Many students who have competed at Novice Nationals have gone on to success in the major national tournaments as well.
NIU students Alex Aebly and Kristina Kerchner, general studies majors in the College of Liberal Arts and Sciences, are serving as student directors of the tournament and gaining valuable experience in tournament direction and event planning.
Their duties have included working with local hotels and businesses along with numerous offices on campus. Aebly and Kerchner solicited volunteers and created teams to work on different tournament-organization tasks. They also will help run the tournament, using tabulation and scheduling software.
“This was a fine example of engaged, experiential learning for Alex and Kristina, who have been immersed in tournament planning for the last six months,” Santacaterina said.
“They experienced first-hand what it takes to organize and plan a major event like this,” she added. “The tournament has given them the opportunity to work with a professional forensics organization, interact with faculty from other schools and connect with alumni who are coming back for the tournament. It is an impressive accomplishment.”
The debate portion of the Novice National Forensics Tournament will be held from 10 a.m. to 7 p.m. Friday, with the individual events competition slated for 8:30 a.m. to 7 p.m. Saturday and 8:30 a.m. to 4 p.m. Sunday.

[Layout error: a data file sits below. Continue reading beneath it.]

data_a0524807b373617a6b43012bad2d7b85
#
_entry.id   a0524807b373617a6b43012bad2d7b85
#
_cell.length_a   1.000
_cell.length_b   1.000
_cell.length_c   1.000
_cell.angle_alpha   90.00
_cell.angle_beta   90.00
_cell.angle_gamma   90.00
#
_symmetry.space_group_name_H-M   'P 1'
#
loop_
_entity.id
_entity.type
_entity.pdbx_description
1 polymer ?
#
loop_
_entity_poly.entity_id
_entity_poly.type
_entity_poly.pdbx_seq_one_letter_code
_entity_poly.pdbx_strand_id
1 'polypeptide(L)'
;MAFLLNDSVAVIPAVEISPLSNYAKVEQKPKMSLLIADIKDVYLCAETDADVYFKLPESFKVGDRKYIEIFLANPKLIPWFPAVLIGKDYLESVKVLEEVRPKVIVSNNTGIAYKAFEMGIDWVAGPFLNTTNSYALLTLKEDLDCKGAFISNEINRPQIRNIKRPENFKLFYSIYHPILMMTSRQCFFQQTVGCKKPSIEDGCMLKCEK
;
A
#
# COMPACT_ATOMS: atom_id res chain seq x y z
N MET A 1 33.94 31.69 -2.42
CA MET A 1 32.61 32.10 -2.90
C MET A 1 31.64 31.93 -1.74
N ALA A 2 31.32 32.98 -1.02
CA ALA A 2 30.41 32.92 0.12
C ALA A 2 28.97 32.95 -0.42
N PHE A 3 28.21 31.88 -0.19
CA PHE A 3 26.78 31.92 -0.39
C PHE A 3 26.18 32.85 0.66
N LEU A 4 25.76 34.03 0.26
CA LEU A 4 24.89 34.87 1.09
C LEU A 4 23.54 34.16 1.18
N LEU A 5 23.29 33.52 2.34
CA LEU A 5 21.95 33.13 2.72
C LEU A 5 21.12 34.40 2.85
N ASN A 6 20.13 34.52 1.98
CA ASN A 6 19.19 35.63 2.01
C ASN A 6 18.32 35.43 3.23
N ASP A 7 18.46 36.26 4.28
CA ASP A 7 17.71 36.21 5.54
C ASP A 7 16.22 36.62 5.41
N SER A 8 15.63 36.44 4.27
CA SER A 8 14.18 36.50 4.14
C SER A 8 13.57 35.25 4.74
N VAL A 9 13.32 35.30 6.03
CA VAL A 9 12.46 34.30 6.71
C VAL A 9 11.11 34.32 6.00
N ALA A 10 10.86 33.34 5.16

The competitions will be held in various rooms of DuSable and Reavis halls.
Date posted: March 12, 2014 | Author: Thomas Parisi | Comments Off on NIU to host Novice National Forensics tourney
NIU this semester is launching a new Center for Secondary Science and Mathematics Education, aimed at strengthening the university’s support of science and mathematics education throughout the region.
The Illinois Board of Higher Education recently approved center status for a duration of five years, after which it could become permanent. The center will be housed in Faraday Hall.
NIU already is consistently in the Top 10 universities in the nation in terms of producing graduates who become secondary math teachers. The university typically averages more than 30 such graduates a year, and because of the program’s strong licensure requirements, those graduates land jobs nationwide, said Bonnie Kersten, coordinator of teacher licensure in the mathematics department.
“While the training of mathematics teachers continues to be among our strong suits at NIU, the new center addresses a particular need that arose in the sciences, where we had seen numbers thin among faculty members who train students to become middle and high school science teachers,” added Chris McCord, dean of the College of Liberal Arts and Sciences (CLAS).
“We needed to rebuild, and I thought it much stronger to rebuild in the center configuration, and to bring the sciences and mathematics together in the enterprise,” McCord said.
At NIU, CLAS oversees teacher licensure programs in biology, chemistry, earth and space sciences, physics and mathematics, as well as foreign languages, social sciences and English.
Major goals of the new center include:
streamlining science and mathematics education within Liberal Arts and Sciences,
increasing the pipeline of student teachers prepared for licensure in science and mathematics education,
augmenting the knowledge and skills of the region’s current science and math teachers through delivery of expanded professional development offerings,
collaborating with schools in the region to improve middle and high school students’ performance in science and math, and